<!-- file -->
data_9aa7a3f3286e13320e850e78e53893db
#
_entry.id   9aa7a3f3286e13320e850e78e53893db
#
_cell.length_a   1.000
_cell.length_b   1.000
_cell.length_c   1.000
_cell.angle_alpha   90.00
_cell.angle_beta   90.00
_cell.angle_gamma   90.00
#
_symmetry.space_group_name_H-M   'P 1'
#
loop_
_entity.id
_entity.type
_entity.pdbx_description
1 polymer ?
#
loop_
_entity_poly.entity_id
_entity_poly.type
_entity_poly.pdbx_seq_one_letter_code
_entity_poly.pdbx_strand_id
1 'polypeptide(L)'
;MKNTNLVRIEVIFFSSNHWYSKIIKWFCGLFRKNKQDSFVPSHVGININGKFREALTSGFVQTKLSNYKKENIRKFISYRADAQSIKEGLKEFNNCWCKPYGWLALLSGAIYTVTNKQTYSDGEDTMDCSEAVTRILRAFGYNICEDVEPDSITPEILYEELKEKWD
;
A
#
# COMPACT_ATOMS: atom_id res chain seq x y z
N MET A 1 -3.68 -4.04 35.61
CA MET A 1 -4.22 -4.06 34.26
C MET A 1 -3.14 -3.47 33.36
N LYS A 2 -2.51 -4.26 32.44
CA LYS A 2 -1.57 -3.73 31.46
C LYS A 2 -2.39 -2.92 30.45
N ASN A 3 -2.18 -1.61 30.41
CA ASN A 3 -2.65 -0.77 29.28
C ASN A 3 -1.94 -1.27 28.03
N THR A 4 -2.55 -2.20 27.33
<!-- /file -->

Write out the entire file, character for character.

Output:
data_9aa7a3f3286e13320e850e78e53893db
#
_entry.id   9aa7a3f3286e13320e850e78e53893db
#
_cell.length_a   1.000
_cell.length_b   1.000
_cell.length_c   1.000
_cell.angle_alpha   90.00
_cell.angle_beta   90.00
_cell.angle_gamma   90.00
#
_symmetry.space_group_name_H-M   'P 1'
#
loop_
_entity.id
_entity.type
_entity.pdbx_description
1 polymer ?
#
loop_
_entity_poly.entity_id
_entity_poly.type
_entity_poly.pdbx_seq_one_letter_code
_entity_poly.pdbx_strand_id
1 'polypeptide(L)'
;MKNTNLVRIEVIFFSSNHWYSKIIKWFCGLFRKNKQDSFVPSHVGININGKFREALTSGFVQTKLSNYKKENIRKFISYRADAQSIKEGLKEFNNCWCKPYGWLALLSGAIYTVTNKQTYSDGEDTMDCSEAVTRILRAFGYNICEDVEPDSITPEILYEELKEKWD
;
A
#
# COMPACT_ATOMS: atom_id res chain seq x y z
N MET A 1 -3.68 -4.04 35.61
CA MET A 1 -4.22 -4.06 34.26
C MET A 1 -3.14 -3.47 33.36
N LYS A 2 -2.51 -4.26 32.44
CA LYS A 2 -1.57 -3.73 31.46
C LYS A 2 -2.39 -2.92 30.45
N ASN A 3 -2.18 -1.61 30.41
CA ASN A 3 -2.65 -0.77 29.28
C ASN A 3 -1.94 -1.27 28.03
N THR A 4 -2.55 -2.20 27.33